The interplay between optimization and machine learning is one of the most important developments in modern computational science. Optimization formulations and methods are proving to be vital in designing algorithms to extract essential knowledge from huge volumes of data. Machine learning, however, is not simply a consumer of optimization technology but a rapidly evolving field that is itself generating new optimization ideas. This book captures the state of the art of the interaction between optimization and machine learning in a way that is accessible to researchers in both fields. Optimization approaches have enjoyed prominence in machine learning because of their wide applicability and attractive theoretical properties. The increasing complexity, size, and variety of today's machine learning models call for the reassessment of existing assumptions. This book starts the process of reassessment. It describes the resurgence in novel contexts of established frameworks such as first-order methods, stochastic approximations, convex relaxations, interior-point methods, and proximal methods. It also devotes attention to newer themes such as regularized optimization, robust optimization, gradient and subgradient methods, splitting techniques, and second-order methods. Many of these techniques draw inspiration from other fields, including operations research, theoretical computer science, and subfields of optimization. The book will enrich the ongoing cross-fertilization between the machine learning community and these other fields, and within the broader optimization community.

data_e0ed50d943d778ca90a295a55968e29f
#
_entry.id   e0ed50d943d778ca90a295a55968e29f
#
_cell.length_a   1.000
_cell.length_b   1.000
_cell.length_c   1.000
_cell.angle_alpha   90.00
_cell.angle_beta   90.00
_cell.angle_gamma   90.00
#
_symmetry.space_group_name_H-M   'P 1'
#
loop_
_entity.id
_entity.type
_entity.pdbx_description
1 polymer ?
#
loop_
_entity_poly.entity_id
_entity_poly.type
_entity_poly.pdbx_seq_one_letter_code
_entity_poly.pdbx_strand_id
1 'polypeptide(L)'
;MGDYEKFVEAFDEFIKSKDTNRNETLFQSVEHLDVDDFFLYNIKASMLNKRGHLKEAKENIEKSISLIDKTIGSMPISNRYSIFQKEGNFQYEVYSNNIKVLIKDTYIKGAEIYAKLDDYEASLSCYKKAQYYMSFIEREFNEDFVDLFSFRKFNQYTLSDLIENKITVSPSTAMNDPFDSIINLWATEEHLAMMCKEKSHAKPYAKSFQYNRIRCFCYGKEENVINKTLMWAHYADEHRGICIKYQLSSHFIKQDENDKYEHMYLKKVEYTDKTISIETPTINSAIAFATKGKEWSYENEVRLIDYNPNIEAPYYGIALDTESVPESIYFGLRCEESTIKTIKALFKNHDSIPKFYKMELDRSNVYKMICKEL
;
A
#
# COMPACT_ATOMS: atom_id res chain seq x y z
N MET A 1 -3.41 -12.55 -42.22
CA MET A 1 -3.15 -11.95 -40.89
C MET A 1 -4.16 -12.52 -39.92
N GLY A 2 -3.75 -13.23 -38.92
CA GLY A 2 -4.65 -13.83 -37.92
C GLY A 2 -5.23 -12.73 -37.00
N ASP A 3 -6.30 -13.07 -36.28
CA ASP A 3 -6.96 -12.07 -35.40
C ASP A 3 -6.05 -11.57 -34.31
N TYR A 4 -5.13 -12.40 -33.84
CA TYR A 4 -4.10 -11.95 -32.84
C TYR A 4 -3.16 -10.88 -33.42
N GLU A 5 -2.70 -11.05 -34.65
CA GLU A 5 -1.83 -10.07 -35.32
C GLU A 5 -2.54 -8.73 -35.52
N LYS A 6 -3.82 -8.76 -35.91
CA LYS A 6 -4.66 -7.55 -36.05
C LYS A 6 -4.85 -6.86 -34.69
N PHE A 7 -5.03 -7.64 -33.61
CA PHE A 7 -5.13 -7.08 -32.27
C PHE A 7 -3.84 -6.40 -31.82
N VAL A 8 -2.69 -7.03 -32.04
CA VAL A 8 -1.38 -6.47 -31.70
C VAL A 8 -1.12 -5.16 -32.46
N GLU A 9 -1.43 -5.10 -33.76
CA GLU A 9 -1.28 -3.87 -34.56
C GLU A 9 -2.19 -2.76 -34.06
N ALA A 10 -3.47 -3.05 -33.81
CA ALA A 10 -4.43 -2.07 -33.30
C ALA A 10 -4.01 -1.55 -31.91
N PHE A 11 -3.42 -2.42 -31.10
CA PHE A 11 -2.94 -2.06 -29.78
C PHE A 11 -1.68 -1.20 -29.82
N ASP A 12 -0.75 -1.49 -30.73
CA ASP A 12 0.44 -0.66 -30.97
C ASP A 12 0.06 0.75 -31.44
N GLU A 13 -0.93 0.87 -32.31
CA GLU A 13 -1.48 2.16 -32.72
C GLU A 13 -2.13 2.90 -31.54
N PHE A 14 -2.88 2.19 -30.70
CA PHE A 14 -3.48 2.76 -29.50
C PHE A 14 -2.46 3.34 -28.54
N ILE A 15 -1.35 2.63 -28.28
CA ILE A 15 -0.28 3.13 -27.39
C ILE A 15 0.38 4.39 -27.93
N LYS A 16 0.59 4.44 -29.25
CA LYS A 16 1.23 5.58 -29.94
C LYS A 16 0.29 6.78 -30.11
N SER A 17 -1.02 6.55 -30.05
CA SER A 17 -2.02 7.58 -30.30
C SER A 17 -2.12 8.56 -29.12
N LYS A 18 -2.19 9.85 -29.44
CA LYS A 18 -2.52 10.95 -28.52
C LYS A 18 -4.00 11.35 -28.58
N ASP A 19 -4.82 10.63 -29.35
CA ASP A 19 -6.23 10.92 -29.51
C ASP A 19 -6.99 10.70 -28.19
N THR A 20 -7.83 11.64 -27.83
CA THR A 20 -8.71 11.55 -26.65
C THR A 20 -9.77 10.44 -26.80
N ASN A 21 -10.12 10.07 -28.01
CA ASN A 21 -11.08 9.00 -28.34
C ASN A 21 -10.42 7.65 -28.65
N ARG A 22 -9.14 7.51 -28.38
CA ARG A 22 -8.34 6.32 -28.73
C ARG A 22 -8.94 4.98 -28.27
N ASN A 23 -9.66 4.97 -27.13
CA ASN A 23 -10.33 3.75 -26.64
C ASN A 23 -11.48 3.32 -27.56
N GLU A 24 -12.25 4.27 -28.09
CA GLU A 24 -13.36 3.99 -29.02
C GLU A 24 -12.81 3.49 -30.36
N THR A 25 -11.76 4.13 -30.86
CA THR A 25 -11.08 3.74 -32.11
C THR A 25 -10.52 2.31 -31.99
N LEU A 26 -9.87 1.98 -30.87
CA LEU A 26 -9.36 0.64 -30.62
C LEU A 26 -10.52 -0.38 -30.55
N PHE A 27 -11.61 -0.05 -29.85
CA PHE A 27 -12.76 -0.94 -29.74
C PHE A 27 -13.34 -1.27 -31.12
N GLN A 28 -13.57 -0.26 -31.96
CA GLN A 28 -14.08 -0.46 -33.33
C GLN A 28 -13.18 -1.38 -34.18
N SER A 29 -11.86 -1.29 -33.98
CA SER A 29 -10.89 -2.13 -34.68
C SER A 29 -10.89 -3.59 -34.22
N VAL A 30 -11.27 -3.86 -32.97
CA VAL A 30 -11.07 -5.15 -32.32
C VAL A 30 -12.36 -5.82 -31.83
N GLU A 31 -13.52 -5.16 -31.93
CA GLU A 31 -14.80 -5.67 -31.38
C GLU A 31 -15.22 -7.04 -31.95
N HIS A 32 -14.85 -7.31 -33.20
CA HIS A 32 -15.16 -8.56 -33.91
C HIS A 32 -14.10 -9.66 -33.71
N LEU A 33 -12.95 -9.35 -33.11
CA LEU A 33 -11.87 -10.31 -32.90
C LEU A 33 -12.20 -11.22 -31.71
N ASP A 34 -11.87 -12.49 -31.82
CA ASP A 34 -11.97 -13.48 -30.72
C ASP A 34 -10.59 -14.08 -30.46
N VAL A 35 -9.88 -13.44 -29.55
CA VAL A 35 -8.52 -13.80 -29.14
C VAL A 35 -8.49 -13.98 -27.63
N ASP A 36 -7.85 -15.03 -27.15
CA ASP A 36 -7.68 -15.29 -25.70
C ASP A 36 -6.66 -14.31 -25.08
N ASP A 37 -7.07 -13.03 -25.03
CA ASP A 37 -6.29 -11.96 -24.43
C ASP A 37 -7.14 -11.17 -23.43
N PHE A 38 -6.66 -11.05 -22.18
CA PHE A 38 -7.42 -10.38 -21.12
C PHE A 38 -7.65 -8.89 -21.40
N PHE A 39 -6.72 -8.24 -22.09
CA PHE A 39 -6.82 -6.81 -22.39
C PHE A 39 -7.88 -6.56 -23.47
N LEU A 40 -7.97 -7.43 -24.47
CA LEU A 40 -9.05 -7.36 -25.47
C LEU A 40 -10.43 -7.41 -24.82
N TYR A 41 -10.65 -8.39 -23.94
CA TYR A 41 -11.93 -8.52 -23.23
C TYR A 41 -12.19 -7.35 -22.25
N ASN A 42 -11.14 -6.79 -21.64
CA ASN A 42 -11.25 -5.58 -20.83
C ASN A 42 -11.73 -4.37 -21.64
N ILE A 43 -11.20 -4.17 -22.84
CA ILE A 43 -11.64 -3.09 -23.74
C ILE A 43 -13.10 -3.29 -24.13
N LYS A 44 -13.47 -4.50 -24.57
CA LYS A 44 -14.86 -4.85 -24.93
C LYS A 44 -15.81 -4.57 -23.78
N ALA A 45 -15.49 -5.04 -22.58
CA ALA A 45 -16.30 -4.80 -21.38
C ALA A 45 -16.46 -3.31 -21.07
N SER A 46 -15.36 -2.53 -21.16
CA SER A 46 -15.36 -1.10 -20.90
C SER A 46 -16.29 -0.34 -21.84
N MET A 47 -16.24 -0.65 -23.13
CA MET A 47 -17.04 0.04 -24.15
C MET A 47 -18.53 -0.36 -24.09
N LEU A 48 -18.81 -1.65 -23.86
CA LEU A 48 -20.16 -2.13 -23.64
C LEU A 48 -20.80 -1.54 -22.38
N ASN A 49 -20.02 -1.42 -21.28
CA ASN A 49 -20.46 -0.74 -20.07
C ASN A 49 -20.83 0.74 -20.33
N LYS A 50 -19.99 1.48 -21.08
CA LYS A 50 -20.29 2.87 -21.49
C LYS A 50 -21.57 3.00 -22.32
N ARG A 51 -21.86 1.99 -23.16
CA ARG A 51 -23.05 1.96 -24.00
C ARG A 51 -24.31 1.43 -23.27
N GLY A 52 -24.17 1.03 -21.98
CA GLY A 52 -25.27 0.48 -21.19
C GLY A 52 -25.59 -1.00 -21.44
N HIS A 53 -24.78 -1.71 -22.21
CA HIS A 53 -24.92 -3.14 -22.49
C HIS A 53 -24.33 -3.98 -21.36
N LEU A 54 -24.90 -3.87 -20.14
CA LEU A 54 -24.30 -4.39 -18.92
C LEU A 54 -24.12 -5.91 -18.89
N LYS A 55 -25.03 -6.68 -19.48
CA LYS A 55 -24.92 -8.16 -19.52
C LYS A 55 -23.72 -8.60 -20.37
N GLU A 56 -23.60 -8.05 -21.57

Web Project Page [BibTex]

2011

Web Project Page [BibTex]


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Projected Newton-type methods in machine learning

Schmidt, M., Kim, D., Sra, S.

In Optimization for Machine Learning, pages: 305-330, (Editors: Sra, S., Nowozin, S. and Wright, S. J.), MIT Press, Cambridge, MA, USA, December 2011 (inbook)